All relationships go through rough patches and these rough patches are different in every relationship. It may be the two of you just can’t see eye-to-eye on trivial matters, or there might be a deeper problem linked to trust or commitment. Don’t be disheartened when your relationship hits a rocky patch, it’s normal. Take comfort from knowing that if you make the effort to work things through, challenges like this can strengthen your bond.
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Acknowledge the problems that are contributing to the rough patch in your relationship. Be honest with yourself and with your partner about your own shortcomings. It can be hard to accept your failings, but without doing so, you risk pushing all of the blame onto the other person, which is neither fair nor constructive. If necessary, ask your partner to tell you what you’ve been doing wrong.
Communicate honestly. If your partner isn’t aware of how you feel, she won't be able to take steps to mend your relationship. For example, if your partner dismisses a suggestion you make or talks over you, she may not even realise that what she's doing is hurtful. Pick a suitable moment, preferably in private, and explain how her actions make you feel.
Walk away from conflict. If you can sense an argument brewing, take preemptive measures and remove yourself from the situation. While this won’t resolve the issue at hand, it will prevent it from escalating into a confrontation.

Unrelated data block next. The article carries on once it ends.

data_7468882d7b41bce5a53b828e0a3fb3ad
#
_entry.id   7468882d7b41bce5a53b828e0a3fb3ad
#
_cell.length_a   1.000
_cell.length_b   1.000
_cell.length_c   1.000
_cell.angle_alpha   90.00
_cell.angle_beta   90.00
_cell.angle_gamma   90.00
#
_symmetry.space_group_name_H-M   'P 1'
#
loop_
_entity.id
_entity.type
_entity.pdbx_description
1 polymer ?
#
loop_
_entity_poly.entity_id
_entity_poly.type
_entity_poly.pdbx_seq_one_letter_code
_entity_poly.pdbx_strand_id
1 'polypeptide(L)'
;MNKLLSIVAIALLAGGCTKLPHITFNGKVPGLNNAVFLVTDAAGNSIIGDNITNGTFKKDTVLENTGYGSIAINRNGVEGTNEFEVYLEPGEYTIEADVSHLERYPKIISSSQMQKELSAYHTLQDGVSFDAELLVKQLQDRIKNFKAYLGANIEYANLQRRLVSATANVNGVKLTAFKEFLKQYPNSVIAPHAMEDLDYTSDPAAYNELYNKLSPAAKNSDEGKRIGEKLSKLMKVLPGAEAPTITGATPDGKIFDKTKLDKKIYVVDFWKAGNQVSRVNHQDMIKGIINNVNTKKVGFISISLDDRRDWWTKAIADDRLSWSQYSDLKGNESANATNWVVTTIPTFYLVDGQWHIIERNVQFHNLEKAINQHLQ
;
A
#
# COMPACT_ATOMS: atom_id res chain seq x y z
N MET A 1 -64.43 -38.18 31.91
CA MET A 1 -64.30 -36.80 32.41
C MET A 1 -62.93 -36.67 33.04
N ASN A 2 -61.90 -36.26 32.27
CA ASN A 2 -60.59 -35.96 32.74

Talk through what you disagreed about when both of you are calm and take turns suggesting ways to resolve the issue. This doesn’t mean you should do a disappearing act every time you have a disagreement. Sometimes a good row can clear the air, provided you make peace before you say goodnight.
Set goals and measure your progress. It is often the simple things that cause a relationship to hit the rocks. For example, a couple with busy jobs may neglect to make time for romance. Over time, that little “spark” can go out. A weekly date-night could help revive those flames of romance. Set aside one night per week where you go out as a couple, for a drink, dinner or to the cinema. Make the effort to dress up nicely and try to focus on relaxing and enjoying one another’s company.
Give each other space. The time you spend apart is as important as the time you spend together. Whether you’ve just moved in together or you’re simply seeing more of each other, too much time in each other’s company can feel smothering. Time apart gives each of you the chance to reflect, to miss the other person and, very importantly, new topics of conversation when you do meet up.
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